The theme of this year’s Women’s Month is ‘Working together to enhance women’s opportunities to economic empowerment’. While there has been enormous transformation across a number of industries in terms of female employment and empowerment, the construction industry is still largely male-dominated. Rob Johnson, Executive Director of the Master Builders Association of the Western Cape (MBAWC), says “The construction industry needs to adopt the ethos of this year’s Women’s Month theme and create more opportunities to empower women. Their integration and development needs to become a priority if we are to grow our industry and the country’s economy.”
Women employed at various MBAWC member companies share their thoughts:
Nosipho Roji (a Junior Quantity Surveyor at GVK Siya Zama) says, “Student internships are a great vehicle for females to be integrated into the construction industry.” She herself became an employee at the company following her internship.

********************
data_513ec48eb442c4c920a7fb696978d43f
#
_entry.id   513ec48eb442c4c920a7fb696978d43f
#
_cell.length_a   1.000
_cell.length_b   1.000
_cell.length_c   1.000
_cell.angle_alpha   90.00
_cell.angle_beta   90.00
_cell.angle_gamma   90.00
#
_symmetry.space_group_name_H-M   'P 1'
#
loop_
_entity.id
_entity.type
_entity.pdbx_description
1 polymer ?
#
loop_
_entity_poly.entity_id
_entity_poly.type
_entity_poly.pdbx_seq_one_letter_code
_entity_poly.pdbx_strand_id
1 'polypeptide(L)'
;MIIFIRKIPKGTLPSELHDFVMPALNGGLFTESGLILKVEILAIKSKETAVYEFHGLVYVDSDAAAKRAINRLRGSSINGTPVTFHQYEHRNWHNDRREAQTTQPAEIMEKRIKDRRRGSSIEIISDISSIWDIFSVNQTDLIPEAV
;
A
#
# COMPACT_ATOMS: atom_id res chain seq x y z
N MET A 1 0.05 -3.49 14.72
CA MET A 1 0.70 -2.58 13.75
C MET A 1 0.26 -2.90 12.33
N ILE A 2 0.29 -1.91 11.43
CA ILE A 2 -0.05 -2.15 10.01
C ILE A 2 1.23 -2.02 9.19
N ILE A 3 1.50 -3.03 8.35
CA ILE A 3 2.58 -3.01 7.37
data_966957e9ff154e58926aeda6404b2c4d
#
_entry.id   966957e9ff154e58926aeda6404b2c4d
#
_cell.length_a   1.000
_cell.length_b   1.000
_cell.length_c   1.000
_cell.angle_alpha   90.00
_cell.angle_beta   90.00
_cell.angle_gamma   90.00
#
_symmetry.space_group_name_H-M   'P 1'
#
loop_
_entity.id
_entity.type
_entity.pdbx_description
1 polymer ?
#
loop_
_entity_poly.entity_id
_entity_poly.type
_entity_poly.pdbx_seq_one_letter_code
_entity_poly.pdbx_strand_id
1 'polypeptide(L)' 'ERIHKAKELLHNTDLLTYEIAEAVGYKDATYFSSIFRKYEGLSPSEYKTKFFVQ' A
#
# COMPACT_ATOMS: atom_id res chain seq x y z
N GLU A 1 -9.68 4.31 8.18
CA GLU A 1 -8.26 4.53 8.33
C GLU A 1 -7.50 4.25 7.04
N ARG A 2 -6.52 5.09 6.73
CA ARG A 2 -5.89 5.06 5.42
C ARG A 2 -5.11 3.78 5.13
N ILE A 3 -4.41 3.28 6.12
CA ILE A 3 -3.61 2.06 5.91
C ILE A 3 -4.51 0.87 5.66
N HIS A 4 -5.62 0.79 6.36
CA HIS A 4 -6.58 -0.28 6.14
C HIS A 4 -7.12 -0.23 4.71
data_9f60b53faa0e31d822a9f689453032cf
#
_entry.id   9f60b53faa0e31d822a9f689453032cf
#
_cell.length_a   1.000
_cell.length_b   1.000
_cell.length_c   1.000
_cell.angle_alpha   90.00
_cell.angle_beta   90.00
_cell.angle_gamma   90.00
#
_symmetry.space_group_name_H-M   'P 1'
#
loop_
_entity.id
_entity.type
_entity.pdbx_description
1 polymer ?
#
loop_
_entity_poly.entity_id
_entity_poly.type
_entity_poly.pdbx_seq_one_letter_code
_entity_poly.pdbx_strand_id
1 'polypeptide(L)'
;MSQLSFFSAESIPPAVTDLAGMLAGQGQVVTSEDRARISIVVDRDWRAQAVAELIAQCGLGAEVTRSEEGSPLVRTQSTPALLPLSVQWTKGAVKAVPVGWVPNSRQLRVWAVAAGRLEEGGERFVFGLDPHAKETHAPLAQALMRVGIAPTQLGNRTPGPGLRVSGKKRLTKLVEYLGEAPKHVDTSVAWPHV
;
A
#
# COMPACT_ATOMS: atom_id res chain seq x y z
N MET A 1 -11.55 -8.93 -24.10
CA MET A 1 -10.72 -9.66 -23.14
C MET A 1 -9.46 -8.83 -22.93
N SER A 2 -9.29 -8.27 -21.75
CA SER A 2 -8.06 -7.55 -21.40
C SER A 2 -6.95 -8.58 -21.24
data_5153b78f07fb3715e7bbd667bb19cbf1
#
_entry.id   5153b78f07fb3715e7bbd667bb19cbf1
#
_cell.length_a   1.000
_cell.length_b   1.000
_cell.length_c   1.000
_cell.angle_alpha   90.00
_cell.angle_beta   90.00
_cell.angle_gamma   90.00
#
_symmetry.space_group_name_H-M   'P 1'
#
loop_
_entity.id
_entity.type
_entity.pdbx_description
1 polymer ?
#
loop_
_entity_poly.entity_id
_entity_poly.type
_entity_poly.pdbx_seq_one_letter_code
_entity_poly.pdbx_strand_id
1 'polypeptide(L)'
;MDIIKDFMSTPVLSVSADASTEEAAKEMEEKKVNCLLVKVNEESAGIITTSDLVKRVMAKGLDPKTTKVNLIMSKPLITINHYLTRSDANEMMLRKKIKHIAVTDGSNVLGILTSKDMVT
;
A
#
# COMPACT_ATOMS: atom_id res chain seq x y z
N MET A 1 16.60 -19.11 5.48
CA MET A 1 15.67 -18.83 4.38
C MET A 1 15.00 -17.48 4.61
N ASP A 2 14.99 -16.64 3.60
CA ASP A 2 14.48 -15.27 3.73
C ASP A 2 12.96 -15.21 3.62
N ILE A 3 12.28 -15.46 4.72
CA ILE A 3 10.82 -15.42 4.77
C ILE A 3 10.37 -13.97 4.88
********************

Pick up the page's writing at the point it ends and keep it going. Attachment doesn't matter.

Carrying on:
Bridget Sass (a former MBAWC Executive Committee member and Company Secretary at the Pinelands Development Company) states, “I think the onus is on companies to make the difference. They need to identify women with potential to grow within the organisation and train them in all sections within the industry. Once fully qualified they must be rewarded fairly.”
Both Sass and Roji say that they have encountered challenges as women in the workplace. “It is difficult to work in a male-dominated environment where we are often second guessed and our ability questioned,” shares Roji.
Clarise van Niekerk (Site Quantity Surveyor at Murray and Roberts) reveals, “Most men have a tendency to trust another man more than they would a woman – even when the woman has been in the industry for longer.” She believes that women should be employed based on their ability to add value and not purely on gender or ethnicity and would like to see more women in senior positions across the industry.
Shannon-Leigh Hodgson (MBAWC Occupational Health, Safety and Environmental Advisor) concurs, “It is my hope that the attitudes towards the differences between the genders will be more positively embraced and access for females at board and management level becomes common practice.”
Johnson concludes, “We need to do more to ensure that more women achieve and succeed in the industry.”
For more information, visit www.mbawc.org.za